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population ecologyPopulationsökologie (ger.)

  • The study of the interaction of a particular species or genus population (or sometimes of a higher taxon) with its environment. (Oxford Dict. of Zoology 2009)

    The survival of adult bed-bugs, which had been fed once as adults and then set aside and starved, presents some interesting physiological problems partiularly those related to water loss and the role of water in the blood-meal. Such problems […] have no immediate bearing on the problems of population ecology.

    Johnson, C.G. (1941). The ecology of the bed-bug, Cimex lectularius L., in Britain: report on research, 1935-40. J. Hygiene 41, 345-461: 406.


    The population adds a level of complexity above that represented by the organism. Since it is composed of many organisms, it seems to follow that a population has certainorganismic attributes. In addition, however, it has a series of unique features, which emerge because it is a group-unit reacting as a whole within its effective en- vironment. It is this latter phase that particularly interests the student of population ecology.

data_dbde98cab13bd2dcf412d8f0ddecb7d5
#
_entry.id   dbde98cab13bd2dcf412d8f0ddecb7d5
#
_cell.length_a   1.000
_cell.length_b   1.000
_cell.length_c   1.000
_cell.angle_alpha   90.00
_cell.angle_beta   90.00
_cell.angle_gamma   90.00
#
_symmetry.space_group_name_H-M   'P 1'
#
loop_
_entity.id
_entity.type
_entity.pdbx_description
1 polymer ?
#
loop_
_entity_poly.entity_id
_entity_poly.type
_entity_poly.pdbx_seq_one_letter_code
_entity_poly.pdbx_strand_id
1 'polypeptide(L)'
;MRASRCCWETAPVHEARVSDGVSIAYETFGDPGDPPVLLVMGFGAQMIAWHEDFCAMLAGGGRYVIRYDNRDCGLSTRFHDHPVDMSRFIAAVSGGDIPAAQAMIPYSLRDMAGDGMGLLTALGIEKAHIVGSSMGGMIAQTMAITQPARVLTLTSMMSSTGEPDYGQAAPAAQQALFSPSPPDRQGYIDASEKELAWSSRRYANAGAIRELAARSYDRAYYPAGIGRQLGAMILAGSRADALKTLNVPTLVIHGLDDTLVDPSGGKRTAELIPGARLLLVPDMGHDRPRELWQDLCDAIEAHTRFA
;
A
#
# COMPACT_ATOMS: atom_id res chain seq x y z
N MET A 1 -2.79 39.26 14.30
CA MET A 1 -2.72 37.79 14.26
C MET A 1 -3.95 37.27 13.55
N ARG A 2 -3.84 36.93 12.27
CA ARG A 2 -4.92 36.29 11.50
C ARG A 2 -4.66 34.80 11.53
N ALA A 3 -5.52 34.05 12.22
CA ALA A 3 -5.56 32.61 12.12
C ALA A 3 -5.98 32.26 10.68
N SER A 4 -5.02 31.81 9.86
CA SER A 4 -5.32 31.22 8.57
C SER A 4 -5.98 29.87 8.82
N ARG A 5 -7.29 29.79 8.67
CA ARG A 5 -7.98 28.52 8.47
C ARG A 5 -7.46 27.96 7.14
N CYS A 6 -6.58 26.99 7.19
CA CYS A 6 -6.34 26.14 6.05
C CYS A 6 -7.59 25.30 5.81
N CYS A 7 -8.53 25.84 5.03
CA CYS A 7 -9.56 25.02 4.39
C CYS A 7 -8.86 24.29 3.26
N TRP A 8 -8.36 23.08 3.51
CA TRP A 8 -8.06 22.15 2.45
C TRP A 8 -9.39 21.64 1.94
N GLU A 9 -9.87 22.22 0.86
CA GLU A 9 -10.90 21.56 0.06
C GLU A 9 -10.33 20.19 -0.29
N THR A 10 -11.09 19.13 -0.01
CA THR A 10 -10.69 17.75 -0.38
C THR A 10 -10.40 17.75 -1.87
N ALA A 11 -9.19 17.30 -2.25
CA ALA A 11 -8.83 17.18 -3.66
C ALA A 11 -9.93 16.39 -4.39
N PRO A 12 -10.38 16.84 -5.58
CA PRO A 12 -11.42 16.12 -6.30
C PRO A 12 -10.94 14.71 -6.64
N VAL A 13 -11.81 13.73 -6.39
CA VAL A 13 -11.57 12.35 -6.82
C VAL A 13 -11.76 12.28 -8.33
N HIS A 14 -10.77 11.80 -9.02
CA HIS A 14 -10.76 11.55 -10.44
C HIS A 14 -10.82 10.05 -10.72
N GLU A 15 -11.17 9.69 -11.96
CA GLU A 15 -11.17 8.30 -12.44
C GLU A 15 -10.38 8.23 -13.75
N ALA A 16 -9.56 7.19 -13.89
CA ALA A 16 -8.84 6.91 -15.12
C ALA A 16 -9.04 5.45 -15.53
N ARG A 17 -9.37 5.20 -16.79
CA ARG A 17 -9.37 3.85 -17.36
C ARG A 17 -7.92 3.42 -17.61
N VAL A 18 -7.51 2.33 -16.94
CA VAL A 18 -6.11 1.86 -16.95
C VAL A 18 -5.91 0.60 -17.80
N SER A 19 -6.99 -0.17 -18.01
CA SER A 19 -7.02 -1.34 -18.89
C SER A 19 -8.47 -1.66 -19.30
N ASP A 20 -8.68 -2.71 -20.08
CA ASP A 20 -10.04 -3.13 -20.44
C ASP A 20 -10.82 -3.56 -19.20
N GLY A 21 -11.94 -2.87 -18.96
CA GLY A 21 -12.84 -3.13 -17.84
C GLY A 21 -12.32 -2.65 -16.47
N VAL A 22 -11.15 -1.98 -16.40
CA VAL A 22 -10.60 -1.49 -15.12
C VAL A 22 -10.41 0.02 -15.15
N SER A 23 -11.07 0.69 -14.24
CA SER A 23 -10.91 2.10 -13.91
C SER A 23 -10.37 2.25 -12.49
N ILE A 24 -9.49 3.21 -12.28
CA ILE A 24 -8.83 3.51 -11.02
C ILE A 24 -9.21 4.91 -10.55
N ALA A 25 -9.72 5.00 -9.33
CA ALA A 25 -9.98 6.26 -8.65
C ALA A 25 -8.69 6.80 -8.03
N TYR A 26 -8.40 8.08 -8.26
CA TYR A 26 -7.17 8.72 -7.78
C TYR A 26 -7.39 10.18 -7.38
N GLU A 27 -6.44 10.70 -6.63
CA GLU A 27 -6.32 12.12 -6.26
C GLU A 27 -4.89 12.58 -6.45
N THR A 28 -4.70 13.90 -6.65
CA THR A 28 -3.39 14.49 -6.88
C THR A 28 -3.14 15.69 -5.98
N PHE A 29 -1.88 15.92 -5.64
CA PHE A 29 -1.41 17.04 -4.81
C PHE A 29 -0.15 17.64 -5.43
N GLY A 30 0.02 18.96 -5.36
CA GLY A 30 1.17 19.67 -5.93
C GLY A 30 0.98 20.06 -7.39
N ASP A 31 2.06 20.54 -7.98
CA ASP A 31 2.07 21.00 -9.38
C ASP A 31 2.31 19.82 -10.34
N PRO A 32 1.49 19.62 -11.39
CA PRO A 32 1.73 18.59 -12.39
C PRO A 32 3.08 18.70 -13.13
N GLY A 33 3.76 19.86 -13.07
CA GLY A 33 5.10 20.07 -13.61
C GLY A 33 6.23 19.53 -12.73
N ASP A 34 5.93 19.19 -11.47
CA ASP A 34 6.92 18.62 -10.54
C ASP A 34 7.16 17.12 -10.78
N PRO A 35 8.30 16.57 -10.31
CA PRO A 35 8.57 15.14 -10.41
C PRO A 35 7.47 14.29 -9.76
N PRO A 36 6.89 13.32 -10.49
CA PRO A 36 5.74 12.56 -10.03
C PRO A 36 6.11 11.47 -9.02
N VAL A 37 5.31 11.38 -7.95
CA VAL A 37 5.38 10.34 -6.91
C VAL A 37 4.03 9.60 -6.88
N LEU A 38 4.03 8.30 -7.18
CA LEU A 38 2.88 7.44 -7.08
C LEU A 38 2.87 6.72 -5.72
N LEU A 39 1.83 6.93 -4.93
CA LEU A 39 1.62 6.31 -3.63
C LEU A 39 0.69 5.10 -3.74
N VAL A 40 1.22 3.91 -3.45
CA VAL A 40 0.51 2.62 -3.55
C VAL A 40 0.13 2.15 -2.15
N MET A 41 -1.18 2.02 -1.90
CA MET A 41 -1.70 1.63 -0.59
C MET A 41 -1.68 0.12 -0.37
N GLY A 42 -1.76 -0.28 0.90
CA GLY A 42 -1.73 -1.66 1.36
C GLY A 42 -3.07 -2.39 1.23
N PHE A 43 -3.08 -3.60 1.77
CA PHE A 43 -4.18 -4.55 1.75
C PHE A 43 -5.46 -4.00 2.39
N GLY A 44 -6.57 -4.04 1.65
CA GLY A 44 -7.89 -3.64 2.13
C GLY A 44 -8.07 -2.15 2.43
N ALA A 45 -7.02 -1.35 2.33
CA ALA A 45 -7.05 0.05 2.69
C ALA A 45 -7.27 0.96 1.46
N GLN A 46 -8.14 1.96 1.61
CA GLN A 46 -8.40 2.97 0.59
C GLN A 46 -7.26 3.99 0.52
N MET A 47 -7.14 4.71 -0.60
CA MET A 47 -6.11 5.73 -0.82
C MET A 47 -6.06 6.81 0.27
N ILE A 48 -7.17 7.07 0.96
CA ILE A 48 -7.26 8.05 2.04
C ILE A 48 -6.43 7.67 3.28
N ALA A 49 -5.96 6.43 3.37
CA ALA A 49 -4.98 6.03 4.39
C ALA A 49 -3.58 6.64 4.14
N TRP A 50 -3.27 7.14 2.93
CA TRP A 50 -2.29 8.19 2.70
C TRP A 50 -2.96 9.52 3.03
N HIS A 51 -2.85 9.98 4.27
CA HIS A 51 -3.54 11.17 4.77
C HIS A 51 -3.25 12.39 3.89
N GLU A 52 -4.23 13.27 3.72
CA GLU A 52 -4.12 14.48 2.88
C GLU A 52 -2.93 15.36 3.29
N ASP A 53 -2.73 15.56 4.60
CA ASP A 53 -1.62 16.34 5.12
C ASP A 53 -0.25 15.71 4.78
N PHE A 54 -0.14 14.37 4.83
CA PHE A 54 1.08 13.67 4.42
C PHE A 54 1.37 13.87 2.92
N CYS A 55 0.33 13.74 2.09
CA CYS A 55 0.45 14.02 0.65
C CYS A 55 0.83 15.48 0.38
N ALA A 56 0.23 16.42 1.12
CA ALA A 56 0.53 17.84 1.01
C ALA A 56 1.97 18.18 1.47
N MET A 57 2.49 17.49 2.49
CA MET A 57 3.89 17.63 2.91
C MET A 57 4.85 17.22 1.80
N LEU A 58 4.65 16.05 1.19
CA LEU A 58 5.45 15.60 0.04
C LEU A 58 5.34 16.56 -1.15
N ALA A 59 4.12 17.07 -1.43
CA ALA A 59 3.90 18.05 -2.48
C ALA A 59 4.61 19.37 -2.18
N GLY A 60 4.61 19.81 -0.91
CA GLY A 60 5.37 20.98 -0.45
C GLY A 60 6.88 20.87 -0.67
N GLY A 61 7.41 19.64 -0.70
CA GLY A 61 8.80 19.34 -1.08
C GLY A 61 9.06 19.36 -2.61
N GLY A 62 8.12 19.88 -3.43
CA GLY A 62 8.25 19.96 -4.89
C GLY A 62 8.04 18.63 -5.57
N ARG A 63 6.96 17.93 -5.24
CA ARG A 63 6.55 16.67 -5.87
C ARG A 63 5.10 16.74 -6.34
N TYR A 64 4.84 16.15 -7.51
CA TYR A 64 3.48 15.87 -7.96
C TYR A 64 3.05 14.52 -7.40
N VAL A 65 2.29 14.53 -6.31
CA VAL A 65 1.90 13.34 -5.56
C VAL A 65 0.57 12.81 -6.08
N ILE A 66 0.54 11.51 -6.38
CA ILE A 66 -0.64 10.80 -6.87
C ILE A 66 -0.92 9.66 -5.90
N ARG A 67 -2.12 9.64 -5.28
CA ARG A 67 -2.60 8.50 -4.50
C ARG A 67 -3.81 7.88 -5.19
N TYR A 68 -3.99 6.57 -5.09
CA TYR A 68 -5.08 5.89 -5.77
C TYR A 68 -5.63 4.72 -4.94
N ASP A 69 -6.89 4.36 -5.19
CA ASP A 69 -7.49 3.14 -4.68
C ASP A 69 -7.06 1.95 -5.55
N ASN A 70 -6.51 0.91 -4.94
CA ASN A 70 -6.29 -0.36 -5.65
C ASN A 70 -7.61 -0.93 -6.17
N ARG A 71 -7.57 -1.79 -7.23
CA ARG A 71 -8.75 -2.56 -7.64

Park, T. (1945). Ecological aspects of population biology. Sci. Monthly 60, 311-313: 311.


    Both biometry and human demography have contributedsubstantially to population ecology.

    Park, T. (1946). Some observations on the history and scope of population ecology. Ecol. Monogr. 16, 315-320: 316.


    One special group of cases, where all the organisms are of one species, and all the organizing relations are intraspecific, can be abstracted from the community. These cases have proved to be of particular importance. The study of this group of cases is often referred to as population ecology

    Hutchinson, G.E. & Deevey, E.S. Jr. (1949). Ecological studies on populations. Survey of Biological Progress 1, 325-359: 325-6.


    Population ecology in birds

    Lack, D. (1951). Population ecology in birds. Proc. 10. Int. Ornith. Congr., 409-448.